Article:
Sunday, September 14, 2014

Jiva Dance Steps to a Classical Note ...

The Jiva Dance company honors an important bird in "Mayura: Blue Peacock." Photos courtesy of Jiva Dance.


a showy, even magnificent but seemingly earthbound bird, at its best strutting and displaying its feathers.

Dance, on the other hand, is the essence of leaping, rising, reaching – a kind of flight. So perhaps it is safe to infer that rather than finding inspiration from the national bird of India, a rare and beautiful peacock, Sonali Skandan and her Jiva Dance company honor it.

Later this week, they unveil “Mayura: Blue Peacock,” a Bharatanatyam classical dance production.

Jiva Dance founder and artistic director Sonali Skandan is on an important mission.

“Mayura is the Sanskrit word for peacock, and throughout history, this magical creature has been featured in poetry, literature, sculpture, art, music, dance and mythology,” says SS, who founded Jiva Dance six years ago with a mission to present (and educate audiences about) the classical music and dance of India.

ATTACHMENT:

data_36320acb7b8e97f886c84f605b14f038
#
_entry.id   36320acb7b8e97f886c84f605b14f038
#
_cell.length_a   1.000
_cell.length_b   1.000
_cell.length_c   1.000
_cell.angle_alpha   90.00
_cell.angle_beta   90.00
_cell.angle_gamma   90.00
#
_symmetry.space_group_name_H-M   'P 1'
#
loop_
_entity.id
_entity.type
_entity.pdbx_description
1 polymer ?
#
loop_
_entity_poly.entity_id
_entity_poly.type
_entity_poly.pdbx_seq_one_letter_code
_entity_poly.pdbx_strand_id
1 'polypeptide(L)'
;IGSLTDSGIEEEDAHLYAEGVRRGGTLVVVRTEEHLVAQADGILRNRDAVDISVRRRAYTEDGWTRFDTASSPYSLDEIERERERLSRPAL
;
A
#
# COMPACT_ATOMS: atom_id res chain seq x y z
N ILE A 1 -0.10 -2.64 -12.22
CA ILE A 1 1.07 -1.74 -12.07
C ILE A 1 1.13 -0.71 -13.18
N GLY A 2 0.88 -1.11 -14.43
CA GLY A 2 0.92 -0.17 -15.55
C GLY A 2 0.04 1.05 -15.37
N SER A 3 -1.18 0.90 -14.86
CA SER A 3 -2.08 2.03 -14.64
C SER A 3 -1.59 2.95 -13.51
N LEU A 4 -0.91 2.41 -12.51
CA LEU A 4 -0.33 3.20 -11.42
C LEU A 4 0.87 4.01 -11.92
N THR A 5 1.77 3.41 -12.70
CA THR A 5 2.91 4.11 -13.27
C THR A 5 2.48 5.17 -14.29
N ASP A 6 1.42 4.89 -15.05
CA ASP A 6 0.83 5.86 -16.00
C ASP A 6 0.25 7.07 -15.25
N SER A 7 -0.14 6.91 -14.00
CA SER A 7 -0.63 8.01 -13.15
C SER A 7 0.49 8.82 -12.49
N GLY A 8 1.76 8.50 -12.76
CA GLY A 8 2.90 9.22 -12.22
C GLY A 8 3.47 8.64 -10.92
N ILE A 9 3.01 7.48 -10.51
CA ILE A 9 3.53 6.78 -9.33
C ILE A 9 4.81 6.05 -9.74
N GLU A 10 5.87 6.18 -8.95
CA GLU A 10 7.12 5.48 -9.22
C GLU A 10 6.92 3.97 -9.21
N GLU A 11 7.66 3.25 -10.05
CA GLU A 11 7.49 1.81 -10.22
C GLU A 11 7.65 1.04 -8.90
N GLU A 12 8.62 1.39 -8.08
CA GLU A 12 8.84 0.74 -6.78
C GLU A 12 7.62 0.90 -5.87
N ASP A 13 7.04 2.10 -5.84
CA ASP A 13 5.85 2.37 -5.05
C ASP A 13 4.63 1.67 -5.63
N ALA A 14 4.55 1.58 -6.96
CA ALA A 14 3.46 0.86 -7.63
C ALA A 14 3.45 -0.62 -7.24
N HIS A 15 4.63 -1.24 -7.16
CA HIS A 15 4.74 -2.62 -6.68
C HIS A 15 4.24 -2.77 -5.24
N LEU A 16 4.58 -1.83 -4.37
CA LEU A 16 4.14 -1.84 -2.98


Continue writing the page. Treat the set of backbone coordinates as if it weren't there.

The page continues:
The company seeks to preserve and promote the traditional arts, while incorporating innovative techniques and invigorating the classical with a fresh and unique voice.

SS says of the peacock and the new production: “We wanted to pay homage to its beauty, grace and regal nature through our movement, music and choreography.”

The artistic director draws from these sources in her choreography for the evening-length program – from classical poetry and Indian myths and legends and love songs. An original score is provided by Rajkumar Bharathi, one of India’s most highly regarded composers.

The Jiva Dance company was founded in 2008.

“Mayura: Blue Peacock” will be performed on the evenings of 18-20 Sept. at the Chen Dance Center in New York's Chinatown.

Visit to learn more about "Mayura: Blue Peacock" and Jiva Dance; visit for ticket information.

While Shakedown Dance Collective Lets It Rip
THE populist and free-form Shakedown Dance Collective (SDC) represents nearly the polar opposite of the stylized approach of Jiva Dance.

The New York City-based SDC, conceived by dancer-choreographers Jamie Benson and Deborah Lohse, invites everyone to get up and perform.

There are lessons, so the less adept won't fall flat. The concept, however, is anyone can (and should) dance. (See video at right).

The SDC season is just a week old and the dancing is from 7 to 8 ($10 class) Monday nights immediately followed by an hourlong rehearsal (free) at the Chrystie Street Ballet Academy.

Visit to learn more about the Shakedown Dance Collective.

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